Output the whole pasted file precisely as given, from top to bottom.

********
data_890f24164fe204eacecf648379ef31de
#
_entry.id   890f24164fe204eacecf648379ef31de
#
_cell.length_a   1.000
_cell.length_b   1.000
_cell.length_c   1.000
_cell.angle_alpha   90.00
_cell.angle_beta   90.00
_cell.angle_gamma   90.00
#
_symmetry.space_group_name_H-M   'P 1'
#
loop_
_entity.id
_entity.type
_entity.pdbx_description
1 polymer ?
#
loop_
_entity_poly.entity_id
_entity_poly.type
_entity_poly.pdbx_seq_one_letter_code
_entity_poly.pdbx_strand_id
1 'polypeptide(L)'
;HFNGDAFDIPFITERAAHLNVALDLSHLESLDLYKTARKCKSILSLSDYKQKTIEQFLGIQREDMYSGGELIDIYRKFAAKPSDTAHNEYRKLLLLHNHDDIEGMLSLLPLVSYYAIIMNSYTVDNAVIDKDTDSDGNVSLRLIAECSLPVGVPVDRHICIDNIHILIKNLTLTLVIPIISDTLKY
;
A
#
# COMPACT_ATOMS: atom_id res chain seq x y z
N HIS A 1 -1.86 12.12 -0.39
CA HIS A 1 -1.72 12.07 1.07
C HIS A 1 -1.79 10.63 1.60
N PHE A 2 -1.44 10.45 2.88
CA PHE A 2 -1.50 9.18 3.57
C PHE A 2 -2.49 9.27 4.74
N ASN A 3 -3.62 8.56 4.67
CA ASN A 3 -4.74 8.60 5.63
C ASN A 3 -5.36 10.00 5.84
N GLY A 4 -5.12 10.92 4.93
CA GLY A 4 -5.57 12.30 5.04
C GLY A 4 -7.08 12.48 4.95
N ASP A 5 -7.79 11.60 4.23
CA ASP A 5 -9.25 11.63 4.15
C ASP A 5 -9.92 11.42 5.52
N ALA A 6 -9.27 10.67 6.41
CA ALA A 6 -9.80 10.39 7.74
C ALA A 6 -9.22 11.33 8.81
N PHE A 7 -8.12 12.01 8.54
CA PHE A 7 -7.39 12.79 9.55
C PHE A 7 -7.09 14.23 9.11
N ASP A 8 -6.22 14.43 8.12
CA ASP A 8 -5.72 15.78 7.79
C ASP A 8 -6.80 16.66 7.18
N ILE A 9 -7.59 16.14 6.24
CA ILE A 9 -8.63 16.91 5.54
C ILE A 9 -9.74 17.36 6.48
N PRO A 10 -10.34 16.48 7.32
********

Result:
data_890f24164fe204eacecf648379ef31de
#
_entry.id   890f24164fe204eacecf648379ef31de
#
_cell.length_a   1.000
_cell.length_b   1.000
_cell.length_c   1.000
_cell.angle_alpha   90.00
_cell.angle_beta   90.00
_cell.angle_gamma   90.00
#
_symmetry.space_group_name_H-M   'P 1'
#
loop_
_entity.id
_entity.type
_entity.pdbx_description
1 polymer ?
#
loop_
_entity_poly.entity_id
_entity_poly.type
_entity_poly.pdbx_seq_one_letter_code
_entity_poly.pdbx_strand_id
1 'polypeptide(L)'
;HFNGDAFDIPFITERAAHLNVALDLSHLESLDLYKTARKCKSILSLSDYKQKTIEQFLGIQREDMYSGGELIDIYRKFAAKPSDTAHNEYRKLLLLHNHDDIEGMLSLLPLVSYYAIIMNSYTVDNAVIDKDTDSDGNVSLRLIAECSLPVGVPVDRHICIDNIHILIKNLTLTLVIPIISDTLKY
;
A
#
# COMPACT_ATOMS: atom_id res chain seq x y z
N HIS A 1 -1.86 12.12 -0.39
CA HIS A 1 -1.72 12.07 1.07
C HIS A 1 -1.79 10.63 1.60
N PHE A 2 -1.44 10.45 2.88
CA PHE A 2 -1.50 9.18 3.57
C PHE A 2 -2.49 9.27 4.74
N ASN A 3 -3.62 8.56 4.67
CA ASN A 3 -4.74 8.60 5.63
C ASN A 3 -5.36 10.00 5.84
N GLY A 4 -5.12 10.92 4.93
CA GLY A 4 -5.57 12.30 5.04
C GLY A 4 -7.08 12.48 4.95
N ASP A 5 -7.79 11.60 4.23
CA ASP A 5 -9.25 11.63 4.15
C ASP A 5 -9.92 11.42 5.52
N ALA A 6 -9.27 10.67 6.41
CA ALA A 6 -9.80 10.39 7.74
C ALA A 6 -9.22 11.33 8.81
N PHE A 7 -8.12 12.01 8.54
CA PHE A 7 -7.39 12.79 9.55
C PHE A 7 -7.09 14.23 9.11
N ASP A 8 -6.22 14.43 8.12
CA ASP A 8 -5.72 15.78 7.79
C ASP A 8 -6.80 16.66 7.18
N ILE A 9 -7.59 16.14 6.24
CA ILE A 9 -8.63 16.91 5.54
C ILE A 9 -9.74 17.36 6.48
N PRO A 10 -10.34 16.48 7.32